The transition to a low-carbon economy has been cited by policymakers as a potential driver of systemic risk that could lead to financial instability and negative macroeconomic outcomes. Most notably, Mark Carney’s ‘Tragedy of the Horizons’ speech warned of the potential of a transition-driven ‘Minsky moment’ whereby a disorderly process leads to a sudden collapse in asset prices.
We identify the channels through which a transition shock could lead to a systemic disruption. These include the downward repricing of carbon-intensive (or green) assets and a reduction in emissions-intensive production. We outline the approaches developed by existing studies to assess systemic risk, including the tracking of transition risk indicators such as bank exposure to emissions-intensive sectors, stress-testing frameworks, and network modelling approaches.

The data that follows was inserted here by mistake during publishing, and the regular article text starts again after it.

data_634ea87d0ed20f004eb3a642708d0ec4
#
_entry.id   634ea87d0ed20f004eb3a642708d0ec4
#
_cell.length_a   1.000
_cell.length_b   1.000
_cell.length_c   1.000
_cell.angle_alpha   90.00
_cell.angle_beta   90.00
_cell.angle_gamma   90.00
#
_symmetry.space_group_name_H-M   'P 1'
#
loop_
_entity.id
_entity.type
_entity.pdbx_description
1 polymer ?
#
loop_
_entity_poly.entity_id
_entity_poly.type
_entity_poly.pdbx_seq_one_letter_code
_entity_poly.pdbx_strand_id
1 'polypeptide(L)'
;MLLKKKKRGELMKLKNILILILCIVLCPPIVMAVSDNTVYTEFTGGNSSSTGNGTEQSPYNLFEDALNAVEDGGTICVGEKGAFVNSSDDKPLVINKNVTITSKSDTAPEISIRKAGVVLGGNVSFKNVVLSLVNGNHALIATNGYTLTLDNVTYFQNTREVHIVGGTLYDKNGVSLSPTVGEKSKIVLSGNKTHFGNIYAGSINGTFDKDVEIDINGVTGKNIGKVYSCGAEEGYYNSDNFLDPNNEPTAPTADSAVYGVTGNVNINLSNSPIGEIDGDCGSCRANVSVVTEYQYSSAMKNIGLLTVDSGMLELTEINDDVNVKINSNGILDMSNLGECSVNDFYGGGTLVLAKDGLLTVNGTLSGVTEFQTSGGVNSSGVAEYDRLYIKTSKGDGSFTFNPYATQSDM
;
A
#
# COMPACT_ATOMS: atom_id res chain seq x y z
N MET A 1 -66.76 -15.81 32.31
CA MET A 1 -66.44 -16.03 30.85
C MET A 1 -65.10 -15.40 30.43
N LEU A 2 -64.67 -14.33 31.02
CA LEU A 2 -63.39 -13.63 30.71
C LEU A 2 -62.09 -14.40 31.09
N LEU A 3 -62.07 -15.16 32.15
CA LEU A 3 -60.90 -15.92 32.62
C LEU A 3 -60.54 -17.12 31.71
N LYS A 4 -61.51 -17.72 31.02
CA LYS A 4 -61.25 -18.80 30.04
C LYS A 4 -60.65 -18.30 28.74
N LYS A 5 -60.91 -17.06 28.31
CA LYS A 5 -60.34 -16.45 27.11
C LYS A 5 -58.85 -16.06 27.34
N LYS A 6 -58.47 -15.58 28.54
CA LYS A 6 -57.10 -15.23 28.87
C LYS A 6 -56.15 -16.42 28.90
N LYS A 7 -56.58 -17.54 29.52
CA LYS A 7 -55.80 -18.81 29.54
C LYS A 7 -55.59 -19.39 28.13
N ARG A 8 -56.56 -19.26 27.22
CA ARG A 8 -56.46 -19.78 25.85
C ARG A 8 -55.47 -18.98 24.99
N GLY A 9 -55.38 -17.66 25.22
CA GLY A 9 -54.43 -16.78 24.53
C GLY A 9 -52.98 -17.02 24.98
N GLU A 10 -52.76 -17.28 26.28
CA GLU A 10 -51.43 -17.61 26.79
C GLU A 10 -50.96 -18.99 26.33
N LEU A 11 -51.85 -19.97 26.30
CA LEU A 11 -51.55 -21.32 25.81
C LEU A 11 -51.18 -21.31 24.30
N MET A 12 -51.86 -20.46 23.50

There is still much uncertainty on how to best measure the level of systemic risk posed by the transition, and therefore the size of this risk. Paradoxically, the realisation of systemic risks is more likely when the source of risk is not well understood. It is therefore important to consider the possible channels and work on their potential implications.